What is Microservice Reporting?
Microservice reporting is when reports are created from a microservices architecture. While the microservices architecture offers many benefits to organization, it creates challenges for reporting due to its fragmented nature.
What is a Microservice Model?
To understand microservice reporting, there must be a good understanding of the architecture behind it. A microservice architecture is a cloud-based system where an organization’s software system is made up of a number of smaller components. These services or components are independently deployable, but are loosely linked together, generally using application programming interfaces (APIs). Similar to how a brain operates, the services are like brain cells, linked together by synapses (APIs) which allow the communication of information from one cell to another. Each of these microservices are responsible for a specific action or requirement, and they automatically deploy when needed.
These services all have their own databases, and do not share information from a central database the way other systems do. This is referred to as being ‘bounded,’ with everything needed for this service to operate bound up in the app.
This bounded nature is important to ensure there is no unintentional coupling of services. If data schemas are shared across the services, a change in one must be replicated across all the underlying data schemas. By keeping everything separate, this means there are limited changes, full autonomy of the services, and that the architecture retains its full agility.
Organizations choose to use microservices for a variety of reasons. The independent apps can easily be updated and changed, and new features can be added quickly. Different teams can operate different stacks of apps or programs that operate under the one umbrella, adding enormous agility to the business model.
It can also be a very cost-effective architecture. APIs are free or low cost; individual programs can be software-as-a-service (SaaS) and user-pays. It is entirely scalable, and there is no huge infrastructure requirement.
Businesses that use microservices architecture include Amazon, Netflix, Uber, and SoundCloud. It is truly a software structure that allows enormous flexibility and scalability in a business model.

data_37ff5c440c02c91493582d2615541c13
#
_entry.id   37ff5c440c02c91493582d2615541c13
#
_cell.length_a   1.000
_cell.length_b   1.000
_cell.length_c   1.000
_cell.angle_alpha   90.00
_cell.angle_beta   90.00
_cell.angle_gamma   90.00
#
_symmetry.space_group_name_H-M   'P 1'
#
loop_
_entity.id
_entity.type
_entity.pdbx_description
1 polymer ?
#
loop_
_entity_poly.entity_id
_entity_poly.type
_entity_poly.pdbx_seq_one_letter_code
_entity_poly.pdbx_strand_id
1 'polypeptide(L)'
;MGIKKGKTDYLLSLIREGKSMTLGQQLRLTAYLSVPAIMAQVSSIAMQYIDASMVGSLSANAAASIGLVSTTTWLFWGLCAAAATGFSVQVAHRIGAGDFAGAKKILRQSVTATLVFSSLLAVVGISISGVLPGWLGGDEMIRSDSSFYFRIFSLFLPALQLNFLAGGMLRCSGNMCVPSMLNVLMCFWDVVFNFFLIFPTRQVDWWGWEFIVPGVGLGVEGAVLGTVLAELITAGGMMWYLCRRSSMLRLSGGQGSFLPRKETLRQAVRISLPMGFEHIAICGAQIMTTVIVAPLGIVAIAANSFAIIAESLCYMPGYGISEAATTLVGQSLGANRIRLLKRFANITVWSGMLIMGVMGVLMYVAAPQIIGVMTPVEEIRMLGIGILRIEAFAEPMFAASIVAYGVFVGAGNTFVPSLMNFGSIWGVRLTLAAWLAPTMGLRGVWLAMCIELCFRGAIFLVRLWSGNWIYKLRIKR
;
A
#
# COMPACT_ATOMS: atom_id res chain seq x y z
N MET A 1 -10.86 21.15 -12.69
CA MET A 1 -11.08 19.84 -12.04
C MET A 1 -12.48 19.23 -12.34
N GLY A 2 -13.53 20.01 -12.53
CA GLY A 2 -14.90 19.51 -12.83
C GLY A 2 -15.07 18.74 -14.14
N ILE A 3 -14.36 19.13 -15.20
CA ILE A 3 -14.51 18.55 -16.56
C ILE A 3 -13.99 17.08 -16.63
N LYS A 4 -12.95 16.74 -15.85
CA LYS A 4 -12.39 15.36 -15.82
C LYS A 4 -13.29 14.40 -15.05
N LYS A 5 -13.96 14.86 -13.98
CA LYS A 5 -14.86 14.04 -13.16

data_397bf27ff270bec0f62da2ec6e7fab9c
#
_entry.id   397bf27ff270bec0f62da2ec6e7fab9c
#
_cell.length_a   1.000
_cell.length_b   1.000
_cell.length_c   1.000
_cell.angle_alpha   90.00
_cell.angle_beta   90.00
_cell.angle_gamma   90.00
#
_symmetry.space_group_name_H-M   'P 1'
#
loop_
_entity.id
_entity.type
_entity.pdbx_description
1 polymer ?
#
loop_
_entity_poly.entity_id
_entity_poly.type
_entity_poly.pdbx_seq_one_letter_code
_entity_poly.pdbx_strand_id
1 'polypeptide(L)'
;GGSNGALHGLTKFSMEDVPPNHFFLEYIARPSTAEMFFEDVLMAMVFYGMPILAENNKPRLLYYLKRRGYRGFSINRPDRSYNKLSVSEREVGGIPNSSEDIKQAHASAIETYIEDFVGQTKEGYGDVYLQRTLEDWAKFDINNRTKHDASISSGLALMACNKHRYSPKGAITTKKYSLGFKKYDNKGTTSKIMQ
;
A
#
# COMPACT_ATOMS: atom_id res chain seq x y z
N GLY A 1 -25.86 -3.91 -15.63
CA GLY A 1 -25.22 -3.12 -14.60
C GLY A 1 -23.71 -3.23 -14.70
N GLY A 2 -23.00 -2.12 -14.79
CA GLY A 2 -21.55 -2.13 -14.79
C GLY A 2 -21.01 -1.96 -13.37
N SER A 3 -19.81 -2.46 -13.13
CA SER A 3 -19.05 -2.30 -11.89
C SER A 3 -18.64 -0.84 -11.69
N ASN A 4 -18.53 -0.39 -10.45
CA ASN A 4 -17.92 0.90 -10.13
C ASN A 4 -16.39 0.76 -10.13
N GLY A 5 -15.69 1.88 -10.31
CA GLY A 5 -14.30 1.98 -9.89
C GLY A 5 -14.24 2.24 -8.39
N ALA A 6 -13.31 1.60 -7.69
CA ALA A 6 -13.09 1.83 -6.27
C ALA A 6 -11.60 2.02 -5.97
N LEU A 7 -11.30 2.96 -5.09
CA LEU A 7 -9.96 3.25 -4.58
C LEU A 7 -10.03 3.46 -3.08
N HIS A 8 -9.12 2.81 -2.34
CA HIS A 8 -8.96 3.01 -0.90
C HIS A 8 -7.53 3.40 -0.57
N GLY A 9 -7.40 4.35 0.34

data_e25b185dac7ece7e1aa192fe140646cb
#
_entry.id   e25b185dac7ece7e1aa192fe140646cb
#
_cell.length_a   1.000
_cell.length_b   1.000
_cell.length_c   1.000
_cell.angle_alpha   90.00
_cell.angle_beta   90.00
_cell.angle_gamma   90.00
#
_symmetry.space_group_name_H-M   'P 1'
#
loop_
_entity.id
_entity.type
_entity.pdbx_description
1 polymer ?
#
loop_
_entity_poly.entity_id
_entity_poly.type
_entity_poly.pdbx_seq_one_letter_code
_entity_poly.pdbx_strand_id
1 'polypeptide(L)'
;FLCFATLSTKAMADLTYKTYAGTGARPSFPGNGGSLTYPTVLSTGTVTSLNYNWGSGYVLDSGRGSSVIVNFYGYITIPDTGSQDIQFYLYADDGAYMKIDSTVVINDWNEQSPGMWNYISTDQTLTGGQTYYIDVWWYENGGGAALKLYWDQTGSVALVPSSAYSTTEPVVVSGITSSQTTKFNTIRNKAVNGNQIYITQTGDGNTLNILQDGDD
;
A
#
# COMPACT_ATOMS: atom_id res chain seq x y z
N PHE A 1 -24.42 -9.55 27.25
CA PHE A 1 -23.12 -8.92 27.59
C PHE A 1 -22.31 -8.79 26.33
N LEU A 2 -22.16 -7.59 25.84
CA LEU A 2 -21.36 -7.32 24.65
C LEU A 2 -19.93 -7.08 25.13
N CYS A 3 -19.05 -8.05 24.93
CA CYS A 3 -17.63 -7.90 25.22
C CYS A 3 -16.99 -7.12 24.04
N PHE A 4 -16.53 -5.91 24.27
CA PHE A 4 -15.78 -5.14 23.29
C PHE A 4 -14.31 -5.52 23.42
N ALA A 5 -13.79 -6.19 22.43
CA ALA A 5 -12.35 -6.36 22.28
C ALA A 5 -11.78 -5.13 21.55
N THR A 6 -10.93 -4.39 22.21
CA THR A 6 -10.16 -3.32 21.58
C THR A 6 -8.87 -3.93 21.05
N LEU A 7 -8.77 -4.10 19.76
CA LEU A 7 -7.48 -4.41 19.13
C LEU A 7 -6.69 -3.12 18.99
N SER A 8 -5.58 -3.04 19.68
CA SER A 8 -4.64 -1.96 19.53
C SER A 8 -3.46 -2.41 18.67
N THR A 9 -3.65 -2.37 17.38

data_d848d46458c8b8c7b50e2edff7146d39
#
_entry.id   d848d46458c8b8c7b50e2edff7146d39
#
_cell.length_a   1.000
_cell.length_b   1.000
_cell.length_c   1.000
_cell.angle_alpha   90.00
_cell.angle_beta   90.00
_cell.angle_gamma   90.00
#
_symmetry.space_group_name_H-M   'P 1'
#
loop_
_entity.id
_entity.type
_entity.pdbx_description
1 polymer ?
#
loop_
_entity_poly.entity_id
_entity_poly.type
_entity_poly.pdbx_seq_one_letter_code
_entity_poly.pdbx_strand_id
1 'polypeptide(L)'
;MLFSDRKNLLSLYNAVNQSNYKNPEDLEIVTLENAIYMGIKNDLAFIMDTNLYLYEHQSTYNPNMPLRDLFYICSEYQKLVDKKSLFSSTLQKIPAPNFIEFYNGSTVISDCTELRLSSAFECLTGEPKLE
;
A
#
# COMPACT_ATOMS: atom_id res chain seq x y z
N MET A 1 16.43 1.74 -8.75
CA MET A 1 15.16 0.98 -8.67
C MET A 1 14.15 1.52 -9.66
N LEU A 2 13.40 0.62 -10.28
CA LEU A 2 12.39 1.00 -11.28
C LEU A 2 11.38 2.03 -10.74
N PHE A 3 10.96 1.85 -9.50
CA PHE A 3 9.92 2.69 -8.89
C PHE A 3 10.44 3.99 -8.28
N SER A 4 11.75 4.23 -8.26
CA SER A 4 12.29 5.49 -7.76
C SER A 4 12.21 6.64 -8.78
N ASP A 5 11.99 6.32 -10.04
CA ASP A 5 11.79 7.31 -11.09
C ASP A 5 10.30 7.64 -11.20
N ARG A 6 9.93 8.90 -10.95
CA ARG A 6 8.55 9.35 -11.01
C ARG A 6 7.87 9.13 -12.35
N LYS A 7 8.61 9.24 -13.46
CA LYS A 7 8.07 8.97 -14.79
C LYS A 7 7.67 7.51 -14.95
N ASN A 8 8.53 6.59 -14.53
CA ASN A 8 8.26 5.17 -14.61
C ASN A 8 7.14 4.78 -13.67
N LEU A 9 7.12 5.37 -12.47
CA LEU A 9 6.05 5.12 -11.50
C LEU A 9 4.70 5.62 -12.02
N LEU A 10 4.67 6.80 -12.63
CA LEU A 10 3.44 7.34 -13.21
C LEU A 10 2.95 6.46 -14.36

However, the disadvantages of microservices are that the APIs create more risk for cyberattacks and the diversity of programming language and communication between the apps. But the biggest issue relates to reporting. Each app or program has its own database. So, how does a user pull all the data from the databases to run reports? This concept of pulling data from each application does not preserve that core value of bounded context.
If an organization is running a microservice architecture, a simple model could assume that it has different programs for:
- Finances and billing
- Workflow tool
- Sales program
- Payroll system
Each of these microservices has its own database. APIs work to link these programs together so they can operate under one interface. However, the problems start when reports are required that pull data from multiple databases.
An example is when wages are based on completed and billed jobs. The finance tool needs access to the workflow tool, and only then does the payroll tool have accurate information in order to pay employees. If a business wants to run a report showing work in progress versus completed sales for the month, it needs to access three different programs.
It becomes even more complex when there are many, many microservices. Netflix, for example, has more than two billion API edge requests per day, spread over their 700-plus microservices. Uber uses over 1300 microservices. With a vast number of services, reporting becomes more complex.
Challenges with Microservice Reporting
There are three main challenges with microservice reporting.
If a company has two billion API requests a day for business functions, imagine how much reporting will add to the load. If a report tool is pulling data from multiple sources, often several hundred times a day, how is this going to affect the system? It’s going to slow processes down considerably, or possibly end up timing processes out.
The very idea of microservice architecture is that every service is bounded. That is, each application is a mini-program in itself. It contains everything it needs and operates within its own boundary. It doesn’t need access to anything else in order to complete its functions.